The United States recorded more than 1,000 deaths from COVID-19 for the fourth straight day on Friday but a top White House advisor on the pandemic said she saw signs that the worst could be past in hard-hit southern and western states, APA reports quoting Reuters.
At least 1,019 fatalities due to COVID-19 were confirmed nationwide on Friday, following 1,140 on Thursday, 1,135 on Wednesday and 1,141 on Tuesday. Total cases across the United States rose by at least 68,800 on Friday to over 4 million.
The numbers have been driven in large part by a surge in infections in Arizona, California, Florida, Texas and California.
“We’re already starting to see some plateauing in these critically four states that have really suffered under the last four weeks, so Texas, California, Arizona and Florida, those major metros and throughout their counties,” Dr Deborah Birx told NBC news in an interview.
Birx’s comments came as federal health and education officials stressed the need for children to return to in-class instruction. The American public and its leaders have been sharply divided over whether students should return to school for the fall term during the pandemic.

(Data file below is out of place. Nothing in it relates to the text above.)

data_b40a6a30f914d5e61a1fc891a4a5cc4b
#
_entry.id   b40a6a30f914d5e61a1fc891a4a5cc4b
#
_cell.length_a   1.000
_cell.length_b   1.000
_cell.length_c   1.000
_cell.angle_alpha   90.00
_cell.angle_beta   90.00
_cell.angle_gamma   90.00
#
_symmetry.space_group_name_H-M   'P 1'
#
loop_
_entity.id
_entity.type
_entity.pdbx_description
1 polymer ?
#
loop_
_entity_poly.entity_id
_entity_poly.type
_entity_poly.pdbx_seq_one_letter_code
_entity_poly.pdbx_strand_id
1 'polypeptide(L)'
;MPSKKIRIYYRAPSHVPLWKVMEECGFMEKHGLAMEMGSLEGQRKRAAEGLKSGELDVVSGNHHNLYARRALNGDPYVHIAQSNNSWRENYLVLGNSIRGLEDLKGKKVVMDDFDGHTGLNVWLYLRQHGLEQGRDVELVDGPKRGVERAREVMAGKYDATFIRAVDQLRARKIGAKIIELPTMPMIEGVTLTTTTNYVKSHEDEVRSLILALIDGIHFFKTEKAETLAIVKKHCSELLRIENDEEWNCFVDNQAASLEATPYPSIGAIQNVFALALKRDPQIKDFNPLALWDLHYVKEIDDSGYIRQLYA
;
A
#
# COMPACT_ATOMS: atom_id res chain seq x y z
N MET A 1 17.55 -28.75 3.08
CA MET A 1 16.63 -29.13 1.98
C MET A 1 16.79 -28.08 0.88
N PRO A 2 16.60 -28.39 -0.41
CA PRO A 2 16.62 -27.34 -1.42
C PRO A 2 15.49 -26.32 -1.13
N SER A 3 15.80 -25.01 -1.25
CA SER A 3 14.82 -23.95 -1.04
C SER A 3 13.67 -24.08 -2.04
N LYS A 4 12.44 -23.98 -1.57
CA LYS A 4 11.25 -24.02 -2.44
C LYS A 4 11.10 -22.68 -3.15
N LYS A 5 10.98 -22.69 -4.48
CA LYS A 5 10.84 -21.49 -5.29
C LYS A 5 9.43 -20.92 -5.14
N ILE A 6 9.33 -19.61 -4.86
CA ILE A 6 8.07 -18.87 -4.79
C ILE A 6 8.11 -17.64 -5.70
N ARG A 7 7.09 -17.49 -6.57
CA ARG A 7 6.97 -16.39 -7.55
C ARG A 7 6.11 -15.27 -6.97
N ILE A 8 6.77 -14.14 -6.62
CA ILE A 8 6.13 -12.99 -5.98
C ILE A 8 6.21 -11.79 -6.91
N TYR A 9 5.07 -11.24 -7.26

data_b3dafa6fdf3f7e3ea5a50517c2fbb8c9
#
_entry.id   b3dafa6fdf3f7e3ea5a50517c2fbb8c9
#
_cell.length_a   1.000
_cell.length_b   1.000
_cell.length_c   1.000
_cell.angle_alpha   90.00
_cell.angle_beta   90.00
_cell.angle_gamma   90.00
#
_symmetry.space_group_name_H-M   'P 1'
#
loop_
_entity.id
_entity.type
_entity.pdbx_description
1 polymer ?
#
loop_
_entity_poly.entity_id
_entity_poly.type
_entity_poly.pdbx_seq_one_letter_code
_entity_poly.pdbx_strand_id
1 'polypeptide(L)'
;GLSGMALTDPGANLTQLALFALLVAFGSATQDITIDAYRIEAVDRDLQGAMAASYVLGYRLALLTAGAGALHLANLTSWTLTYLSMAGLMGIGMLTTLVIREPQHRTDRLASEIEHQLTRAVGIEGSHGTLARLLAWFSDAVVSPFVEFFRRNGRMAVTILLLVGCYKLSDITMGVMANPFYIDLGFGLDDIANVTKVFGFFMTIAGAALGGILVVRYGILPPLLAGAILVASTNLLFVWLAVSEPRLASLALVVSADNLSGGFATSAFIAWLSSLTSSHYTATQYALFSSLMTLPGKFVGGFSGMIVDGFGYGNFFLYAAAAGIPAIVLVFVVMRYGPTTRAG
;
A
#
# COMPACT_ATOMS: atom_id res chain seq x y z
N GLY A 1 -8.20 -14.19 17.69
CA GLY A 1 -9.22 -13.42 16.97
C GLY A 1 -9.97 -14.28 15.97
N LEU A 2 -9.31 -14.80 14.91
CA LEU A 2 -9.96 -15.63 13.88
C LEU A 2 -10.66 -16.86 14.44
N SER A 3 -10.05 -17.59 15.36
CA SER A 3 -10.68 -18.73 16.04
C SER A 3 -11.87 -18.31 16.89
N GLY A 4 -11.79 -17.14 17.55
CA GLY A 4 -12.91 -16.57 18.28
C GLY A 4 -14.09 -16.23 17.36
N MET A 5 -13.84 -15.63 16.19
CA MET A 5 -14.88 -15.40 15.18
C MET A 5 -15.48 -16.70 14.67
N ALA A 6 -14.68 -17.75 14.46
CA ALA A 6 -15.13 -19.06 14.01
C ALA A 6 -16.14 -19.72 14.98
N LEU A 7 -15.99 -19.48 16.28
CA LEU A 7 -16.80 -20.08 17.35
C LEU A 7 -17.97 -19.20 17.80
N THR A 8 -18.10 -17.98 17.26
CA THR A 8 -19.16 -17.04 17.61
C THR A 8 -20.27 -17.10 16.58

Birx said children under the age of 18 are typically less sick than older adults from the sometimes deadly illness but called it an “open question” how readily those under 10 can spread the virus.
U.S. President Donald Trump has pushed for schools to reopen, saying that it was critical to the mental and emotional well-being of children and the ability of their parents to work.
Business closures and “stay-at-home” orders imposed by governors and local officials have badly damaged the nation’s economy and thrown millions of Americans out of work.